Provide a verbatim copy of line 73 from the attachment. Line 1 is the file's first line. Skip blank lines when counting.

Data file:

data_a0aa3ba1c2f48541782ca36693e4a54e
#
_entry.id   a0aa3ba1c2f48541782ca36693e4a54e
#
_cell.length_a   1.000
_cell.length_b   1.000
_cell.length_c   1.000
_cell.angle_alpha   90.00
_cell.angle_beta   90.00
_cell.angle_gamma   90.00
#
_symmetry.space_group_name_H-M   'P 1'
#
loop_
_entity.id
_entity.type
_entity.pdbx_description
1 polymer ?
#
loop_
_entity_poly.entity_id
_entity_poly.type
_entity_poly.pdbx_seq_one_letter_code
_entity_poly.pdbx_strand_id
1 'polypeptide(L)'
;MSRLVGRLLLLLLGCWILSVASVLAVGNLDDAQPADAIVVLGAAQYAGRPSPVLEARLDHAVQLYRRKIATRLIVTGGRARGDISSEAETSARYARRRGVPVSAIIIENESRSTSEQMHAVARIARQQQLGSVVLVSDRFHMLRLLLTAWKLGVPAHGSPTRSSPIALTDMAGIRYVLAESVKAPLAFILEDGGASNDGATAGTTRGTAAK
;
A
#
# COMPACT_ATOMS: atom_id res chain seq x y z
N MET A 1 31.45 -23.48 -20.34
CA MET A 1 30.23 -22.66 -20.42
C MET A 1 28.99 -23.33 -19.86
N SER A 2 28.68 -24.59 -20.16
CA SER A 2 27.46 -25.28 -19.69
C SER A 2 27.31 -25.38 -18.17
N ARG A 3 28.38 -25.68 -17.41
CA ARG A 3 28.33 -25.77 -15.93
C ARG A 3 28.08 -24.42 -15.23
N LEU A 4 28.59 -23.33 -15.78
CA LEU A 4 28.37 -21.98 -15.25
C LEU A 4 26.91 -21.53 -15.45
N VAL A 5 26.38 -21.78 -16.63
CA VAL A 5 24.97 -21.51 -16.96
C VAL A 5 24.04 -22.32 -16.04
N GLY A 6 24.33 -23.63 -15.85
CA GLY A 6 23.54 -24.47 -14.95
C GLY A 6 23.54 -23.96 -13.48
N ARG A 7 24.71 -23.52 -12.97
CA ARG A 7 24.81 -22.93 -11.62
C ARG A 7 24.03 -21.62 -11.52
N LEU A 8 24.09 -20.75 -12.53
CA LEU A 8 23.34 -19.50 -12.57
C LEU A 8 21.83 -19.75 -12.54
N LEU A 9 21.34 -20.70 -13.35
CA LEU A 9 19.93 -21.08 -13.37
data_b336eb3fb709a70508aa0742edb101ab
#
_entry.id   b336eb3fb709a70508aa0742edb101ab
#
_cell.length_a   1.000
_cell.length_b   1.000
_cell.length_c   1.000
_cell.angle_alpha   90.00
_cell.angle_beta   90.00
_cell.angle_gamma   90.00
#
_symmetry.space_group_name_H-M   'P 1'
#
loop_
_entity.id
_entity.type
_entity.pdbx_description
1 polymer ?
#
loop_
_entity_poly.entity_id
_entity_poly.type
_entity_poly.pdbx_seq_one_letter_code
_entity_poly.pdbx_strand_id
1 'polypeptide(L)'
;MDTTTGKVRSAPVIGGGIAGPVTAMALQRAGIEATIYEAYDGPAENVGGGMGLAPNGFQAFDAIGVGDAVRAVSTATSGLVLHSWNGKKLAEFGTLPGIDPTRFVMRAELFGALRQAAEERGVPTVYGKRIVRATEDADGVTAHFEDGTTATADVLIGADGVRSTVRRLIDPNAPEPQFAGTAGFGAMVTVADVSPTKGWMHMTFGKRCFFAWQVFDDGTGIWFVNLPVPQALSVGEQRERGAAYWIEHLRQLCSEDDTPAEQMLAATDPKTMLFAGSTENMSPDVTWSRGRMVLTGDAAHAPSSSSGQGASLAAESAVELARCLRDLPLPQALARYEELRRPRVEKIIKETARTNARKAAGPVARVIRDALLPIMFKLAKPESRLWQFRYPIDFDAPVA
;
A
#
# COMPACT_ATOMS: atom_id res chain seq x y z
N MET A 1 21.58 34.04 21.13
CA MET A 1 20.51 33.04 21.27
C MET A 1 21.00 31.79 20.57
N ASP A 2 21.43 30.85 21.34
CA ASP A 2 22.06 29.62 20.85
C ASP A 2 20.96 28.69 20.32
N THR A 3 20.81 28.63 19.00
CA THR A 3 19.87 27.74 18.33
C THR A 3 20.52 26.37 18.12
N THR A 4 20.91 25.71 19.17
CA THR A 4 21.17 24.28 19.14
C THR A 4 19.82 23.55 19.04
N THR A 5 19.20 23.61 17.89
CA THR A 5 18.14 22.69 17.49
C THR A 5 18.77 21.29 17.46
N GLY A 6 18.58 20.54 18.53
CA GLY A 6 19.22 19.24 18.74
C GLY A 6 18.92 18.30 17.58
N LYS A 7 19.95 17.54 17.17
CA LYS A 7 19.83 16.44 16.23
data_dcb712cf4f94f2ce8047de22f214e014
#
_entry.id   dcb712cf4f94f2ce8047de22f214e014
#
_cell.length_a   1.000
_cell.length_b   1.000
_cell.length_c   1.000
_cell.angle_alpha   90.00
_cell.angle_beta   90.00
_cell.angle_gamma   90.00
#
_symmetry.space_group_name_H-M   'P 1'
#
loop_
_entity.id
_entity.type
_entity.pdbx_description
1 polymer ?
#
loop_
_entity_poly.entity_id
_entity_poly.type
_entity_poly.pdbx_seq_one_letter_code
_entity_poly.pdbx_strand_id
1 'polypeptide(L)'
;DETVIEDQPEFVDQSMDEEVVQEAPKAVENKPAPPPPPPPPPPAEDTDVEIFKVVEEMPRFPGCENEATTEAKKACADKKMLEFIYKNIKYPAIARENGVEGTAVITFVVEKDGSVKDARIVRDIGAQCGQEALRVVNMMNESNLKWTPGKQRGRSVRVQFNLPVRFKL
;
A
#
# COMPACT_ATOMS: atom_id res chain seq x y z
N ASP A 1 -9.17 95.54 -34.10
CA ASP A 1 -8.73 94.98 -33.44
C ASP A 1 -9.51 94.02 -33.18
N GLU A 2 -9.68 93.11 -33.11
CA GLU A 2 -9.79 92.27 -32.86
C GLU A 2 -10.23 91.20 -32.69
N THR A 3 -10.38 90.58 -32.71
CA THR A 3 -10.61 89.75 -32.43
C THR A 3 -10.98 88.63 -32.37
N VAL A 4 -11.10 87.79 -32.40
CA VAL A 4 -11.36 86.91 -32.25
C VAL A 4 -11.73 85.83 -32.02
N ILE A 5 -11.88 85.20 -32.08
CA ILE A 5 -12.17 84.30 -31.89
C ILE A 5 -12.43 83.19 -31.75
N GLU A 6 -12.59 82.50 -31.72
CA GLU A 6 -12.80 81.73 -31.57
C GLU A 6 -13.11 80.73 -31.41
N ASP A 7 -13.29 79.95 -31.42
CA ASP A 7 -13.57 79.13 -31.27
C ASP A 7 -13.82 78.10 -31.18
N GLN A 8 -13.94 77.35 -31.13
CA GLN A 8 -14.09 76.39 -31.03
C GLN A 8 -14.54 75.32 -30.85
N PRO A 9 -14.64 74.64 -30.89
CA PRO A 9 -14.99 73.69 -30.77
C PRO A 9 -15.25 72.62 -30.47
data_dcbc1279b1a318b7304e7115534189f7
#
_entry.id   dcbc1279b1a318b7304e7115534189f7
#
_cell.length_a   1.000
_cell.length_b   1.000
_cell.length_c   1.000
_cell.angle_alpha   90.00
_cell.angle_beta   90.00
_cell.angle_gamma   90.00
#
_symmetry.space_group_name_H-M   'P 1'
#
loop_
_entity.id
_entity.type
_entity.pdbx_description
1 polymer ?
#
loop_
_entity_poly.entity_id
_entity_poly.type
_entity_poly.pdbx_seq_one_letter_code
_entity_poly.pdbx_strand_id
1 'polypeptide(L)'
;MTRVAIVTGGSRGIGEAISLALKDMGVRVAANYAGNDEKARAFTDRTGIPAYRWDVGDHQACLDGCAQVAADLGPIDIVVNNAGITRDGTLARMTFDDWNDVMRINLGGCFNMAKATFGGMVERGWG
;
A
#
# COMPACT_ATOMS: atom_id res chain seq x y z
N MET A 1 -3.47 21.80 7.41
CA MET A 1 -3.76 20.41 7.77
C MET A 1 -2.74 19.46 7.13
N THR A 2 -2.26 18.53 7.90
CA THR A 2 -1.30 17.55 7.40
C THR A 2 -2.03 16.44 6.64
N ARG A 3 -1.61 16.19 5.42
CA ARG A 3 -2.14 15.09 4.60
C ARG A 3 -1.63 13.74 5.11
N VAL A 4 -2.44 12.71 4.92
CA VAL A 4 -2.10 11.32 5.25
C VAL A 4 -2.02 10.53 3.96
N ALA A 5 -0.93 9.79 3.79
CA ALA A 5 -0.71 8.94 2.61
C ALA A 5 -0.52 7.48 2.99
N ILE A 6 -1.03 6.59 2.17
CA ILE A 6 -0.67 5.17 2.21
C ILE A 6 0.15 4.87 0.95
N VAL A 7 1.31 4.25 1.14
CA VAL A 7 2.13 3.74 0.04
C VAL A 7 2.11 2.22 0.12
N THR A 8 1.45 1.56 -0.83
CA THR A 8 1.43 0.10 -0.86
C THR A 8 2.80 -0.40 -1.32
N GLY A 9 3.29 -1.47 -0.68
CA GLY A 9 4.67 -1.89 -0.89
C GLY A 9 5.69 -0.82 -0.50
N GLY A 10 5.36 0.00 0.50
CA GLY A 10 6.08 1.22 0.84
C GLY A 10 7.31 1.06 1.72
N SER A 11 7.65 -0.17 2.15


_entity.pdbx_description